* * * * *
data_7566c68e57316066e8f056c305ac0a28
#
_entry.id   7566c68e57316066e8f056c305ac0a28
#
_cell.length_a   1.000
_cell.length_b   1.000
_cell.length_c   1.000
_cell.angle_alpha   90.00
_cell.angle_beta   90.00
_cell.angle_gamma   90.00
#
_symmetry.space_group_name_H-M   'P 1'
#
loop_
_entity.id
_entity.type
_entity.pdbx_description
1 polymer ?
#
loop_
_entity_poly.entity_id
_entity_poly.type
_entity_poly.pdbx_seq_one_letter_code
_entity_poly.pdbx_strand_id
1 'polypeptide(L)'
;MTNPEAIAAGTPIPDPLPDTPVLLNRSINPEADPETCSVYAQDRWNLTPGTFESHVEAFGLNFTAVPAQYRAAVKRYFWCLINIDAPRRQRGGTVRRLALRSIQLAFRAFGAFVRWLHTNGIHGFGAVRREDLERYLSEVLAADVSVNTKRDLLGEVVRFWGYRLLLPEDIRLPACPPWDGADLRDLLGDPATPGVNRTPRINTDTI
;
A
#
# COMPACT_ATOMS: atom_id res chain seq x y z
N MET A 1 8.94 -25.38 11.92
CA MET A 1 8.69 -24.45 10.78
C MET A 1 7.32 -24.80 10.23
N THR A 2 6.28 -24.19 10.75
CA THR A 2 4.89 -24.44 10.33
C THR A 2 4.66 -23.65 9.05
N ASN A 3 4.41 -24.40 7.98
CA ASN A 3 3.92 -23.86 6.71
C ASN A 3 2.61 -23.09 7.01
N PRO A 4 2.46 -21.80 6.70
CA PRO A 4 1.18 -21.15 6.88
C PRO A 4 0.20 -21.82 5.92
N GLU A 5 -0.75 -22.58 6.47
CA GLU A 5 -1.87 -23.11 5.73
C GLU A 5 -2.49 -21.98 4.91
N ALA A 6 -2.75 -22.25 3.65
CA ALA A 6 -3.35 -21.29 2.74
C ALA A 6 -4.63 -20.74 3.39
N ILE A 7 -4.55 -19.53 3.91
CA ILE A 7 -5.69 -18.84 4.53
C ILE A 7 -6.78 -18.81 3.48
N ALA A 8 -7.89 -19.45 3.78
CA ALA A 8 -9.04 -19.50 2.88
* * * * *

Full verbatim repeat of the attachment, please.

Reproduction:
data_7566c68e57316066e8f056c305ac0a28
#
_entry.id   7566c68e57316066e8f056c305ac0a28
#
_cell.length_a   1.000
_cell.length_b   1.000
_cell.length_c   1.000
_cell.angle_alpha   90.00
_cell.angle_beta   90.00
_cell.angle_gamma   90.00
#
_symmetry.space_group_name_H-M   'P 1'
#
loop_
_entity.id
_entity.type
_entity.pdbx_description
1 polymer ?
#
loop_
_entity_poly.entity_id
_entity_poly.type
_entity_poly.pdbx_seq_one_letter_code
_entity_poly.pdbx_strand_id
1 'polypeptide(L)'
;MTNPEAIAAGTPIPDPLPDTPVLLNRSINPEADPETCSVYAQDRWNLTPGTFESHVEAFGLNFTAVPAQYRAAVKRYFWCLINIDAPRRQRGGTVRRLALRSIQLAFRAFGAFVRWLHTNGIHGFGAVRREDLERYLSEVLAADVSVNTKRDLLGEVVRFWGYRLLLPEDIRLPACPPWDGADLRDLLGDPATPGVNRTPRINTDTI
;
A
#
# COMPACT_ATOMS: atom_id res chain seq x y z
N MET A 1 8.94 -25.38 11.92
CA MET A 1 8.69 -24.45 10.78
C MET A 1 7.32 -24.80 10.23
N THR A 2 6.28 -24.19 10.75
CA THR A 2 4.89 -24.44 10.33
C THR A 2 4.66 -23.65 9.05
N ASN A 3 4.41 -24.40 7.98
CA ASN A 3 3.92 -23.86 6.71
C ASN A 3 2.61 -23.09 7.01
N PRO A 4 2.46 -21.80 6.70
CA PRO A 4 1.18 -21.15 6.88
C PRO A 4 0.20 -21.82 5.92
N GLU A 5 -0.75 -22.58 6.47
CA GLU A 5 -1.87 -23.11 5.73
C GLU A 5 -2.49 -21.98 4.91
N ALA A 6 -2.75 -22.25 3.65
CA ALA A 6 -3.35 -21.29 2.74
C ALA A 6 -4.63 -20.74 3.39
N ILE A 7 -4.55 -19.53 3.91
CA ILE A 7 -5.69 -18.84 4.53
C ILE A 7 -6.78 -18.81 3.48
N ALA A 8 -7.89 -19.45 3.78
CA ALA A 8 -9.04 -19.50 2.88